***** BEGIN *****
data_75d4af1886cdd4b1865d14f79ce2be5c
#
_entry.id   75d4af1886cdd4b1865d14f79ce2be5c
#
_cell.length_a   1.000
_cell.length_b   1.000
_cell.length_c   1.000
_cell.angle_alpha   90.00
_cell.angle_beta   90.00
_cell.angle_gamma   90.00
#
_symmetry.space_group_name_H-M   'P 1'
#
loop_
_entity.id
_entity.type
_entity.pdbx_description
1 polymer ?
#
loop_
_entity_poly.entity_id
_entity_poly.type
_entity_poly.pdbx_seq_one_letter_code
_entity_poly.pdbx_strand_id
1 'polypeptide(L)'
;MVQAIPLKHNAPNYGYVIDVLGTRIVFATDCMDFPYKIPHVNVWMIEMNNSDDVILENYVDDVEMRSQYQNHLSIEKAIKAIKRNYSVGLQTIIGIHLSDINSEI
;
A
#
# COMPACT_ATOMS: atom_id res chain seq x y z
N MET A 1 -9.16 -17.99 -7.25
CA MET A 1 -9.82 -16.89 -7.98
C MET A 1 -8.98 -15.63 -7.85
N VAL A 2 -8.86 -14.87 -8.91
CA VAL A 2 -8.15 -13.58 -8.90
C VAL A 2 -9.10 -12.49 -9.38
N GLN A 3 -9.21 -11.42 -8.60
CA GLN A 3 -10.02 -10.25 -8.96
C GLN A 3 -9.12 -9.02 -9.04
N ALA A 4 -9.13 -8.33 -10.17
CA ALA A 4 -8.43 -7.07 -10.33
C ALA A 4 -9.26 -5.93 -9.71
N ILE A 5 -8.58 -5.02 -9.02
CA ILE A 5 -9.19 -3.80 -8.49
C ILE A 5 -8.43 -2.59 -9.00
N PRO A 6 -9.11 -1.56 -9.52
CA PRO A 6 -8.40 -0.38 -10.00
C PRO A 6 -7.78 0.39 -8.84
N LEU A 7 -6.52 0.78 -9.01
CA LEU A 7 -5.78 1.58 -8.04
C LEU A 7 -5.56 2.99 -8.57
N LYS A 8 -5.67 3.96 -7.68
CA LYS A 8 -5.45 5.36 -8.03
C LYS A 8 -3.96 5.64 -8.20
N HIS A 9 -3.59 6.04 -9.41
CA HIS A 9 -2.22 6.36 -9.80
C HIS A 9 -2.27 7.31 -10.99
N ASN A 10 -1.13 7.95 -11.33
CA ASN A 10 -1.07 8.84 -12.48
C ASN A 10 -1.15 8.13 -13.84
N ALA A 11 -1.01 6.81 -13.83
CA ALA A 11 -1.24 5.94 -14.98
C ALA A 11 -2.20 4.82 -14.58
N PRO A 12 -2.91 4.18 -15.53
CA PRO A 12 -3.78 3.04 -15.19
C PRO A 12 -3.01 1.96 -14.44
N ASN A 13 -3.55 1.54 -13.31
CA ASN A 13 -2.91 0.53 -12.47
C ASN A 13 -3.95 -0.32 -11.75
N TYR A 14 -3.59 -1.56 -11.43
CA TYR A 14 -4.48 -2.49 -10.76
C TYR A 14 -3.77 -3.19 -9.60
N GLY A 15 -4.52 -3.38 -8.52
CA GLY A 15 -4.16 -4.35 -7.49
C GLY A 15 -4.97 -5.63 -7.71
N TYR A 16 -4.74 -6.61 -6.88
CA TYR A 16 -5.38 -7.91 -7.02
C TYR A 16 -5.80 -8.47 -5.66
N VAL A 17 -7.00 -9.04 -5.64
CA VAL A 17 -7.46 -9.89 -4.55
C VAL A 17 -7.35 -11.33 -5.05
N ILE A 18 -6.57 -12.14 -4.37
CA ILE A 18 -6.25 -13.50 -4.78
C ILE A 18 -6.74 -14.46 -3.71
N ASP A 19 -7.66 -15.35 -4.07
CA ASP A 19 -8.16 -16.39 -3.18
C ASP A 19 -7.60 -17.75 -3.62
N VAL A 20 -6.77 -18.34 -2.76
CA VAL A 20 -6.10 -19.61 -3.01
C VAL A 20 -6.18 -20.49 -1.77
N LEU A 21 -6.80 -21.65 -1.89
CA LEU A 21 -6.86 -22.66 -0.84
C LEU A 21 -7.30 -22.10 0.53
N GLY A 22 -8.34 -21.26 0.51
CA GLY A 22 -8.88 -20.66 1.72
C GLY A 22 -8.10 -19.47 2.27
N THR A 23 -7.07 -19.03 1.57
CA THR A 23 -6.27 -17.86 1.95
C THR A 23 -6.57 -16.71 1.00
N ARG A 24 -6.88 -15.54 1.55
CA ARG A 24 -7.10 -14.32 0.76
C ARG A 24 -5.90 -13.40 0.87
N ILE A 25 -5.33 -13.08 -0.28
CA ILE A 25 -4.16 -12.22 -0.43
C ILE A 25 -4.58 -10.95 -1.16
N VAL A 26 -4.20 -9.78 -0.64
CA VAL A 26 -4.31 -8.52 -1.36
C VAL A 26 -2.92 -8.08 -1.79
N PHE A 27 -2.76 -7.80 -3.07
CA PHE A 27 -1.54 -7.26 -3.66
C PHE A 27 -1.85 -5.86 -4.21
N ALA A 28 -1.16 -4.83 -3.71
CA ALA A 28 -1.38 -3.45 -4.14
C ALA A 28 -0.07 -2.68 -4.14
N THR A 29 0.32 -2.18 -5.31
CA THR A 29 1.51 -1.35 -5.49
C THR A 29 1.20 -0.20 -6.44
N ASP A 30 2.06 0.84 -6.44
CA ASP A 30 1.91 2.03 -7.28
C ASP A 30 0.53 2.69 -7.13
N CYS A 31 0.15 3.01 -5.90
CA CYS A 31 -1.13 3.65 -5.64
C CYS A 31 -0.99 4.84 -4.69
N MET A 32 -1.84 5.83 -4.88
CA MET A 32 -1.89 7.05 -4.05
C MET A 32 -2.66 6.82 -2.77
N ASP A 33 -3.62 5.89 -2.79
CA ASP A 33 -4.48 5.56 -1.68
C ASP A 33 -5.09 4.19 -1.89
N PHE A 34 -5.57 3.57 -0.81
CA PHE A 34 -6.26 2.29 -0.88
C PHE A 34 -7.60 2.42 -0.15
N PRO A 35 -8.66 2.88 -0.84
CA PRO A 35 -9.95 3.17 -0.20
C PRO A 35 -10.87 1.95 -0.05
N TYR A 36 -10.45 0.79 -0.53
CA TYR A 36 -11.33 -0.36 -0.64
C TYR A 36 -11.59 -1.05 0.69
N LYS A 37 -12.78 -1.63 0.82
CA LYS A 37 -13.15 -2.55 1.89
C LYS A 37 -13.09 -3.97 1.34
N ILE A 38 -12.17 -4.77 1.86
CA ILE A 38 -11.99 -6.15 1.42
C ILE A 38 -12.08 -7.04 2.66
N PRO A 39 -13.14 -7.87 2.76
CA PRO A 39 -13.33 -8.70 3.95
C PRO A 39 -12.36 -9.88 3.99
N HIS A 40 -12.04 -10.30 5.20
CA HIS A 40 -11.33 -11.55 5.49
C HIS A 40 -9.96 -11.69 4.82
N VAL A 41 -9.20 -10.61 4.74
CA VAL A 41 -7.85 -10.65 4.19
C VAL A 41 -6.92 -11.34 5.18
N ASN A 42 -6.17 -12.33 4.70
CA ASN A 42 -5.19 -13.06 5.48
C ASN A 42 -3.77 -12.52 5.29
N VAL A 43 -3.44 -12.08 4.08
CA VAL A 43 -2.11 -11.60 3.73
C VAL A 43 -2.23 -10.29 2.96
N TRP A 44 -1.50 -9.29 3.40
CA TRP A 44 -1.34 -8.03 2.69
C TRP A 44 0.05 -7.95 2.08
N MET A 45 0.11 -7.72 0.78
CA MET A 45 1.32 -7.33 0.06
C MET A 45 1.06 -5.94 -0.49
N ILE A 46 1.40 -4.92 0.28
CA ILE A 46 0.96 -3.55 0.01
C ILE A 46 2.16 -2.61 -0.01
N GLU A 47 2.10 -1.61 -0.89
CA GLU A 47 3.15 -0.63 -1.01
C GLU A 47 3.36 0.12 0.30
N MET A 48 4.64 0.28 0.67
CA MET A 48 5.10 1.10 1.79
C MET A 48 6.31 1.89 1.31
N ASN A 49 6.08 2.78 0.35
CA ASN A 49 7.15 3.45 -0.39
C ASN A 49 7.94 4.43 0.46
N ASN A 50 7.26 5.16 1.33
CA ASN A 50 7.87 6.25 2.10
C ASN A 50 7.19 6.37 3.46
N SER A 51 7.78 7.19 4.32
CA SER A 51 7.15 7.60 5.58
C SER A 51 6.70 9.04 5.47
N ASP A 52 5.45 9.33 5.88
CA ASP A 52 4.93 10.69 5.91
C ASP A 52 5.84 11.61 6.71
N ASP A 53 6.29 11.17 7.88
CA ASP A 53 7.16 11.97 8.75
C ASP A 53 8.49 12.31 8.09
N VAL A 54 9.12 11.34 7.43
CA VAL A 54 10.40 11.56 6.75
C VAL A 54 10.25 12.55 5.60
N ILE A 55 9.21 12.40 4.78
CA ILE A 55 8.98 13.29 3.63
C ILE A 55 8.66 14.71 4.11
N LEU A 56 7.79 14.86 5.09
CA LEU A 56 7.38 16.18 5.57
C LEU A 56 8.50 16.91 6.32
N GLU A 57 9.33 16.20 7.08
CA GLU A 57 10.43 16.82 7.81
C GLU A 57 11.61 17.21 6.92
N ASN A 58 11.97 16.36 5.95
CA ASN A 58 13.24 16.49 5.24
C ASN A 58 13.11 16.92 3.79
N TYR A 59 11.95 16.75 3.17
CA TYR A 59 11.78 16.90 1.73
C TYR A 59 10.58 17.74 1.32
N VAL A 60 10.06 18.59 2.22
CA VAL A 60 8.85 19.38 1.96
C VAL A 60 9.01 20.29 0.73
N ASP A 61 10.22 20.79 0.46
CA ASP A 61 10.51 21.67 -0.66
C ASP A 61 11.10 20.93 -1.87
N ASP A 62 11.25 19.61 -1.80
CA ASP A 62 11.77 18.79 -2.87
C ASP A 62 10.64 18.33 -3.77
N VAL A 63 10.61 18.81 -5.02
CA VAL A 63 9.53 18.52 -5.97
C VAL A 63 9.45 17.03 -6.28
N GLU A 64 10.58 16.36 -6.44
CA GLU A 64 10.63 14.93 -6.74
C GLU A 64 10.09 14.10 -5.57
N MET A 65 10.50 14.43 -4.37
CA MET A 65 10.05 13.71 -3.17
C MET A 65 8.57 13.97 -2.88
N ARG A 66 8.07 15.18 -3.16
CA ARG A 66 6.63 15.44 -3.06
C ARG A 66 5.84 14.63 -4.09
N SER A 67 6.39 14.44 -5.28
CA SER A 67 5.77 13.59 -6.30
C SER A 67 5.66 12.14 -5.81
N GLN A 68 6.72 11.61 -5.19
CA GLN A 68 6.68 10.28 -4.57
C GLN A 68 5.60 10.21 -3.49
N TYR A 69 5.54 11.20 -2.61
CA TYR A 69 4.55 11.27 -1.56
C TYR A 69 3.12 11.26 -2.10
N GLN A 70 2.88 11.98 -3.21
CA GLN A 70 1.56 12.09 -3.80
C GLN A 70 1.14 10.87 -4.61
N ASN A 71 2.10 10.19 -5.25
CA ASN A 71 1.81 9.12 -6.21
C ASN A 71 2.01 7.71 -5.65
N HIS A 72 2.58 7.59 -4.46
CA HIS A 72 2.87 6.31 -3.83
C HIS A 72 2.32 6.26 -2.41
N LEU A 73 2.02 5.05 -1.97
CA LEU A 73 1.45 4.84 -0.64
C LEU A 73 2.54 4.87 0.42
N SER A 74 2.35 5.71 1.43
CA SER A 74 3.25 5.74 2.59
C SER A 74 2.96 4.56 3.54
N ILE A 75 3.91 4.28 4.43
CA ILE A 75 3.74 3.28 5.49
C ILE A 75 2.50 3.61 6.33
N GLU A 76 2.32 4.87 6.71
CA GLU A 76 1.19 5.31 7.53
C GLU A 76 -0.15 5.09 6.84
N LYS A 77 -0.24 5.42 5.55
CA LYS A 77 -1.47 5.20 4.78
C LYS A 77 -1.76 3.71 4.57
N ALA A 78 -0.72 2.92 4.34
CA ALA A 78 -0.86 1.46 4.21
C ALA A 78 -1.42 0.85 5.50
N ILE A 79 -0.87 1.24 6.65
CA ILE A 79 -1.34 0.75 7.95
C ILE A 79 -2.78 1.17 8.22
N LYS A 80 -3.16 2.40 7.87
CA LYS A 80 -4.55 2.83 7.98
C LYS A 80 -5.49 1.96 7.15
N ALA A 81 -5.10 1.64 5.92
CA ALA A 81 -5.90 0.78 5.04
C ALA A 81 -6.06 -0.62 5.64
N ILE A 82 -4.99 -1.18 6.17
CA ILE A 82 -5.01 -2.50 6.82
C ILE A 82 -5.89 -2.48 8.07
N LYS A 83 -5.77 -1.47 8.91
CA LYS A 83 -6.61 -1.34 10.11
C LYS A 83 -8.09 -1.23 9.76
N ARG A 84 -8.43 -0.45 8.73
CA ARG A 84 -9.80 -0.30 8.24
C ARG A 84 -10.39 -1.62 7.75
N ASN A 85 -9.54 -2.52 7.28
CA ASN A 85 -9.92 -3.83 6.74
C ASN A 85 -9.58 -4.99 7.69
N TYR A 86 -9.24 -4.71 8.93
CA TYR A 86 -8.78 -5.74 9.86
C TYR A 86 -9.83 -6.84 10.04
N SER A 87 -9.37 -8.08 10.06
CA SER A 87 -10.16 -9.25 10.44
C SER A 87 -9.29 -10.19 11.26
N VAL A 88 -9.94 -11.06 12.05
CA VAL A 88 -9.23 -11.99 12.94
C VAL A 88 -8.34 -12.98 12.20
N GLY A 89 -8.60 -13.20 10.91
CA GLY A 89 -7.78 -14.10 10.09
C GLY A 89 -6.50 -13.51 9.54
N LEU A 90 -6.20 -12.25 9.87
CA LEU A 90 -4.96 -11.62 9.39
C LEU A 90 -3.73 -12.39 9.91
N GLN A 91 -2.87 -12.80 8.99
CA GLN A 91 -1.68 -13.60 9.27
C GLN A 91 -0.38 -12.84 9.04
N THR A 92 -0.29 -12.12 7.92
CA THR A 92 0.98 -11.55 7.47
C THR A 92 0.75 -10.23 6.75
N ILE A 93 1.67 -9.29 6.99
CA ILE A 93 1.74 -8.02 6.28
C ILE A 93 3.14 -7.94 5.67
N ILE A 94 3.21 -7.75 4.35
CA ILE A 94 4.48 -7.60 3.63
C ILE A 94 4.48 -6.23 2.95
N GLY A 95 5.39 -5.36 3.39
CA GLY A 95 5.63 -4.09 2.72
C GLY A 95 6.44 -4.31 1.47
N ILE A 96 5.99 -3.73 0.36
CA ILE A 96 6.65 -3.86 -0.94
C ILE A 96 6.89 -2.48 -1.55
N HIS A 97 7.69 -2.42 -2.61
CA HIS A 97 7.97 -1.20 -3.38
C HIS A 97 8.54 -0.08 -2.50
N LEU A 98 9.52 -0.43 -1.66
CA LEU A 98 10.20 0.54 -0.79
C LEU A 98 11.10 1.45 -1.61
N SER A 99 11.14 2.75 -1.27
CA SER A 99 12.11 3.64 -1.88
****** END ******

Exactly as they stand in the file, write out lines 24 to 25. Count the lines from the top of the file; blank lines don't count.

_entity_poly.pdbx_strand_id
1 'polypeptide(L)'